Presently, I have a tablet subscription to New York magazine.
That isn’t to be confused with The New Yorker. New York is an entertainment-based publication with some good articles on NYC government and neighborhood issues.
A number of years ago, my mother and I were on the telephone when she told me Heath Ledger had passed.
“Who’s that?” I asked.
My mother wasn’t expecting that response, but seriously, I don’t see enough recent movies to keep track of very many actors.
(One of the business card printings for promoting the blog says movies are among the blog topics. Well, there are a few, yes…)
I didn’t know who Heath Ledger was until after his passing, but had the good sense to get angry when my subscription print copy of New York showed up in the mail and contained a disrespectful article about Mr. Ledger. It was obvious they were using a personal tragedy to sell magazines. It happens all the time.
I didn’t cancel my subscription, but didn’t read much of the article, either. In that instance, it was easy to stop reading crap because I barely knew who they were writing about.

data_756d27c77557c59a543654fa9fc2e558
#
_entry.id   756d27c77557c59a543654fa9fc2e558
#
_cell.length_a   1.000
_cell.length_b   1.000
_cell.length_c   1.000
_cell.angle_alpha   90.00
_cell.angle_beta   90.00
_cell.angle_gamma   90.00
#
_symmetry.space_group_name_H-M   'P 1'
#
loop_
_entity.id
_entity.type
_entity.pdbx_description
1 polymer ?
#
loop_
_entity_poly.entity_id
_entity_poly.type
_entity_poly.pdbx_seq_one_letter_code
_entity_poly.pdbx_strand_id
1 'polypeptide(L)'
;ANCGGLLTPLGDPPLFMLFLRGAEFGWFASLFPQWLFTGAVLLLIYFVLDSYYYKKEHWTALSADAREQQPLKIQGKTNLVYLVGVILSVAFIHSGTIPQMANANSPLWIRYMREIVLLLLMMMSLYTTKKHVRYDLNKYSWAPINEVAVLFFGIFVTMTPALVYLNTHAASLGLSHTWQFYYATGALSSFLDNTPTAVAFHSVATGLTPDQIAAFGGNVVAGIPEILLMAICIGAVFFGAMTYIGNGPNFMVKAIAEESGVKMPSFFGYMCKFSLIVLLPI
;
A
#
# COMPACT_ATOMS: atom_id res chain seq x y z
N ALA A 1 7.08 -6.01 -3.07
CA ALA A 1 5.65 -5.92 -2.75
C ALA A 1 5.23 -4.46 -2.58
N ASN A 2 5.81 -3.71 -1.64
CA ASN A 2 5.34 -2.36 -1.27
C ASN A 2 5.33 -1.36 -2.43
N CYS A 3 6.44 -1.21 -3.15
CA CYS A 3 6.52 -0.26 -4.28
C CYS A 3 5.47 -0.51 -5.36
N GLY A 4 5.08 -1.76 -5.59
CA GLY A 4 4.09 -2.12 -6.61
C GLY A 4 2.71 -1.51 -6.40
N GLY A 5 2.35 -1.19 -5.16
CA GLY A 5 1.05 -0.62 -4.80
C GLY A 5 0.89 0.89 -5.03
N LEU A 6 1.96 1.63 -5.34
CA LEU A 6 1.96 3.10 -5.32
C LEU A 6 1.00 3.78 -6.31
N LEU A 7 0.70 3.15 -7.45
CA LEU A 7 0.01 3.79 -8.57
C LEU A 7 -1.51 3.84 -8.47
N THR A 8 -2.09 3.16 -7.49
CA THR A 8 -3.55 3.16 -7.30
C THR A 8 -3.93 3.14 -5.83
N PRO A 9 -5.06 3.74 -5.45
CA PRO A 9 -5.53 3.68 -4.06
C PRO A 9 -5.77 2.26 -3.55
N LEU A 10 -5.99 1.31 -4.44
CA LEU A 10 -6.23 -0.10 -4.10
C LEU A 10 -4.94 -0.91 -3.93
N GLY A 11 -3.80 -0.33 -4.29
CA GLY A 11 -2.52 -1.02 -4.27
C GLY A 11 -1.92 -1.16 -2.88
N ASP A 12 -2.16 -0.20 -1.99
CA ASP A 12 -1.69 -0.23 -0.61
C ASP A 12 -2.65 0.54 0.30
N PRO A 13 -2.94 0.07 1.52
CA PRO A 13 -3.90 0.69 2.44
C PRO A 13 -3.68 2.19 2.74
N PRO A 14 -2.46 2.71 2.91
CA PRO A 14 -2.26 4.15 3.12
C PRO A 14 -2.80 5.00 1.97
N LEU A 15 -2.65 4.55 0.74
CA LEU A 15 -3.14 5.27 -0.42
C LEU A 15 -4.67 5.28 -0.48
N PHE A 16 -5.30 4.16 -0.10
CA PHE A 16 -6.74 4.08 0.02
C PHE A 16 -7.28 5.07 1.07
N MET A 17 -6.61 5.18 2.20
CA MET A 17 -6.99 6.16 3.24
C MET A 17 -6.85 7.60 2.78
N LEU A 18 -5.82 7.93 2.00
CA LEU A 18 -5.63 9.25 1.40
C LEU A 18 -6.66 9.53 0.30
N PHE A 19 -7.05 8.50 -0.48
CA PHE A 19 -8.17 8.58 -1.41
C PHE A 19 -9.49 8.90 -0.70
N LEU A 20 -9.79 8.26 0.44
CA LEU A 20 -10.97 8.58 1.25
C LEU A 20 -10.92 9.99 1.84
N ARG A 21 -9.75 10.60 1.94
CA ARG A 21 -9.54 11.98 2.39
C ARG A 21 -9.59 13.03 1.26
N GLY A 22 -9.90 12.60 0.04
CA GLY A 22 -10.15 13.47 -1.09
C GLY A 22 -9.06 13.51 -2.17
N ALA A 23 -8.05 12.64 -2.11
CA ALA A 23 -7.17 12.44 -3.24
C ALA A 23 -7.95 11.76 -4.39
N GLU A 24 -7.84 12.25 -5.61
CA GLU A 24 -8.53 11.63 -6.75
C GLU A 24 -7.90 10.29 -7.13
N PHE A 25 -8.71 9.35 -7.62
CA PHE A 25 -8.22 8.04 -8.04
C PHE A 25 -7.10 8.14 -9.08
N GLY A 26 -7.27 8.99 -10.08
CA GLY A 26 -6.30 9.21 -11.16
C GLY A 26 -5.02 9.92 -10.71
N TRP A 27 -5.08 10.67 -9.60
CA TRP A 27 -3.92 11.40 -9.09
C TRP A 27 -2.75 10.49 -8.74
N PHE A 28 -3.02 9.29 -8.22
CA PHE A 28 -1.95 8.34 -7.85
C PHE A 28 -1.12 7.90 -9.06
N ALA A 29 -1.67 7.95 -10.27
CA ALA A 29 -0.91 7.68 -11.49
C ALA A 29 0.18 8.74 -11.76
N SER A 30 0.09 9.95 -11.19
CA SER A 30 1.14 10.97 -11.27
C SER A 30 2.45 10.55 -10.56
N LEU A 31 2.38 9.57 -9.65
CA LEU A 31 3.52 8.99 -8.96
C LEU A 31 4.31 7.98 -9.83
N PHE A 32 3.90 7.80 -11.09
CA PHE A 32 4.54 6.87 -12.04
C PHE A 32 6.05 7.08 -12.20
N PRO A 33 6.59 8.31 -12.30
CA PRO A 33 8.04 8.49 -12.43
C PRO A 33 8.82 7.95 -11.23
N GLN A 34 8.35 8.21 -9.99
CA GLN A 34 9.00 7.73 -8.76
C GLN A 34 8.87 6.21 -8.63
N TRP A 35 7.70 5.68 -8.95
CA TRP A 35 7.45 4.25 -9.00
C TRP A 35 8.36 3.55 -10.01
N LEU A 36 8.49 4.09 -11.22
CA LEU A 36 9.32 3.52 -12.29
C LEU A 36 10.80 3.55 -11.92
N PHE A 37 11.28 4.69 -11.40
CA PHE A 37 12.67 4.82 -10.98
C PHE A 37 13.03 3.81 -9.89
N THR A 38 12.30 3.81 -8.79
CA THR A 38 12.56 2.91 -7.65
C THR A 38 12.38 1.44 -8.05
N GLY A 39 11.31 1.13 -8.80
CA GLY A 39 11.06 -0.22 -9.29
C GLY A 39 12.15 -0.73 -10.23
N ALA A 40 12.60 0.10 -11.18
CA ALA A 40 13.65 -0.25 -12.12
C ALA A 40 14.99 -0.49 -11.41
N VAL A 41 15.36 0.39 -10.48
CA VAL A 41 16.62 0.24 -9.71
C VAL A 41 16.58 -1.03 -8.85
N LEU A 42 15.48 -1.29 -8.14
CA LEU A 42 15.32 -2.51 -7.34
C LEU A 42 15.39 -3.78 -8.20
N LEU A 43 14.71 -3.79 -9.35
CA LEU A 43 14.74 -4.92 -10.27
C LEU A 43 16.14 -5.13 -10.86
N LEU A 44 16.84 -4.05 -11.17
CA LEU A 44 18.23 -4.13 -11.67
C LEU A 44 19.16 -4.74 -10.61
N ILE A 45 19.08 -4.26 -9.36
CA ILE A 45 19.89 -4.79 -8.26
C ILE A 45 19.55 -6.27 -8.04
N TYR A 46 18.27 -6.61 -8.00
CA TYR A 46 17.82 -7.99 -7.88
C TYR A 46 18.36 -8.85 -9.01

The news leaks about Prince’s medical condition at the time of his passing suggest he’s going to be the subject of similar insults.
We don’t have to behave like pigs at the trough whenever The National Enquirer and the gang find a scandal they can use to fill the trough.
If New York magazine has some tasteless article about Prince in an upcoming issue of the tablet edition, there’s a way to fight back without having to cancel altogether. One of the advantages of e-subscriptions is the publisher can track activity. The publisher knows how many people are reading a particular item, and how many are not reading it.
I will proudly go on record not reading dubious journalism which exploits the dead.
Avoiding sensational gossip off the record is more complicated. How often do we pick up a stray copy of People or a tabloid and read (possibly inaccurate) accounts of other people’s dirty laundry without thinking? How often do we “overhear” unsavory claims about acquaintances after we’ve strained our ears to listen? How often do we watch highly personal human interest stories on the local news and fail to notice someone’s privacy is invaded?
Trust me, most of us do all of those things more often than we think, and media trash merchants are just selling us what we want.